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This eBook from the Gutenberg Project consists of approximately 79 pages of information about The Adventures Harry Richmond Volume 1.

‘And down go all the kings, downstairs,’ I said, surveying them consecutively.

‘Yes,’ she replied, in a tone that might lead one to think it their lamentable fate.  ’And did the people look at you as you drove along through the streets, Master Richmond?’

I said ‘Yes,’ in turn; and then we left off answering, but questioned one another, which is a quicker way of getting at facts; I know it is with boys and women.  Mrs. Waddy cared much less to hear of Dipwell and its inhabitants than of the sensation created everywhere by our equipage.  I noticed that when her voice was not melancholy her face was.  She showed me a beautiful little pink bed, having a crown over it, in a room opening to my father’s.  Twenty thousand magnificent dreams seemed to flash their golden doors when I knew that the bed was mine.  I thought it almost as nice as a place by my father’s side.

‘Don’t you like it, Mrs. Waddy?’ I said.

She smiled and sighed.  ’Like it?  Oh! yes, my dear, to be sure I do.  I only hope it won’t vanish.’  She simpered and looked sad.

I had too many distractions, or I should have asked her whether my amazing and delightful new home had ever shown symptoms of vanishing; it appeared to me, judging from my experience, that nothing moved violently except myself, and my principal concern was lest any one should carry me away at a moment’s notice.  In the evening I was introduced to a company of gentlemen, who were drinking wine after dinner with my father.  They clapped their hands and laughed immoderately on my telling them that I thought those kings of England who could not find room on the windows must have gone down to the cellars.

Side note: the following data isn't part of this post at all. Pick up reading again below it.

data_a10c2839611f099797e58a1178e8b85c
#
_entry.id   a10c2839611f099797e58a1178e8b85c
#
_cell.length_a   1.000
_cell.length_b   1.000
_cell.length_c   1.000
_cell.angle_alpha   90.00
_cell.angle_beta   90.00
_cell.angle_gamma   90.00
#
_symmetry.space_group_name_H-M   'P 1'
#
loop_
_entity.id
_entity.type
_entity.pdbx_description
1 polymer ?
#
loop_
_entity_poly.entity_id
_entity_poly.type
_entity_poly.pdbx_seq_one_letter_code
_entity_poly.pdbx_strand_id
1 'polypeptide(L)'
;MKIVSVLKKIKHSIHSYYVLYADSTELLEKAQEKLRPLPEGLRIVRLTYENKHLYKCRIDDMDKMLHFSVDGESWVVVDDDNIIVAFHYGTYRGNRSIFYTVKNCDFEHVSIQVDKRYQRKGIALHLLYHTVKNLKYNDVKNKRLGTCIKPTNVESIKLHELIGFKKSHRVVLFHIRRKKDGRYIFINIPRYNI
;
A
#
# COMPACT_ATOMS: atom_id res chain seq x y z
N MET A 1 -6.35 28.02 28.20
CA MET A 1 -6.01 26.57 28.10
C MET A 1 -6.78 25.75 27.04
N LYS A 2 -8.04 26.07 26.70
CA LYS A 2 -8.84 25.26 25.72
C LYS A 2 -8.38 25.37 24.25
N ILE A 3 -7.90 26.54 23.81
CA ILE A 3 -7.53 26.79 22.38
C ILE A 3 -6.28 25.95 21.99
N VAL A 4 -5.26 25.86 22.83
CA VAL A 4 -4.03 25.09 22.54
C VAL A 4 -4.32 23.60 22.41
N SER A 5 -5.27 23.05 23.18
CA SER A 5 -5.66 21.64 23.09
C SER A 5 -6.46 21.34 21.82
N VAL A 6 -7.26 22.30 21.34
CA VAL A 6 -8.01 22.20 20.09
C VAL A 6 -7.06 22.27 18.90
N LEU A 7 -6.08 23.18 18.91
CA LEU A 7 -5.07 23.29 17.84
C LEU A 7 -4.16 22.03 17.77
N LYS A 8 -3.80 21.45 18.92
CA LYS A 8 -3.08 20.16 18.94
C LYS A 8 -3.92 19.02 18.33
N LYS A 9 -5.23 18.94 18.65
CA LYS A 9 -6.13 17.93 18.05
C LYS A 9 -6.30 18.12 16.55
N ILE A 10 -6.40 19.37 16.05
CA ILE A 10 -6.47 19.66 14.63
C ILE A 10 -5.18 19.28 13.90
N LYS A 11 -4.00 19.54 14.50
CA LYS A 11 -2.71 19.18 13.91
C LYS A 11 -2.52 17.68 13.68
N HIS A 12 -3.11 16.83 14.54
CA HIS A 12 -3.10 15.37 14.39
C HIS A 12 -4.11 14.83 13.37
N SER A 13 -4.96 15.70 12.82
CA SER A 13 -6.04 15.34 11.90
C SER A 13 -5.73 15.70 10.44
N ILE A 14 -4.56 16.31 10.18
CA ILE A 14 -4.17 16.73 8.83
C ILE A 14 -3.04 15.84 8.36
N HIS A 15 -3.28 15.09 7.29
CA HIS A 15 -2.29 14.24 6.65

‘They are going,’ my father said.  He drank off a glassful of wine and sighed prodigiously.  ’They are going, gentlemen, going there, like good wine, like old Port, which they tell us is going also.  Favour me by drinking to the health of Richmond Roy the younger.’

They drank to me heartily, but my father had fallen mournful before I left the room.

Pony-riding, and lessons in boxing and wrestling, and lessons in French from a French governess, at whose appearance my father always seemed to be beginning to dance a minuet, so exuberantly courteous was he; and lessons in Latin from a tutor, whom my father invited to dinner once a fortnight, but did not distinguish otherwise than occasionally to take down Latin sentences in a notebook from his dictation, occupied my mornings.  My father told the man who instructed me in the art of self-defence that our family had always patronized his profession.  I wrestled ten minutes every day with this man’s son, and was regularly thrown.  On fine afternoons I was dressed in black velvet for a drive in the park, where my father uncovered his head to numbers of people, and was much looked at.  ’It is our duty, my son, never to forget names and persons; I beg you to bear that in mind, my dearest Richie,’ he said.  We used to go to his opera-box; and we visited the House of Lords and the House of Commons; and my father, though he complained of the decay of British eloquence, and mourned for the days of Chatham, and William Pitt (our old friend of the cake and the raspberry jam), and Burke, and Sheridan, encouraged the orators with approving murmurs.

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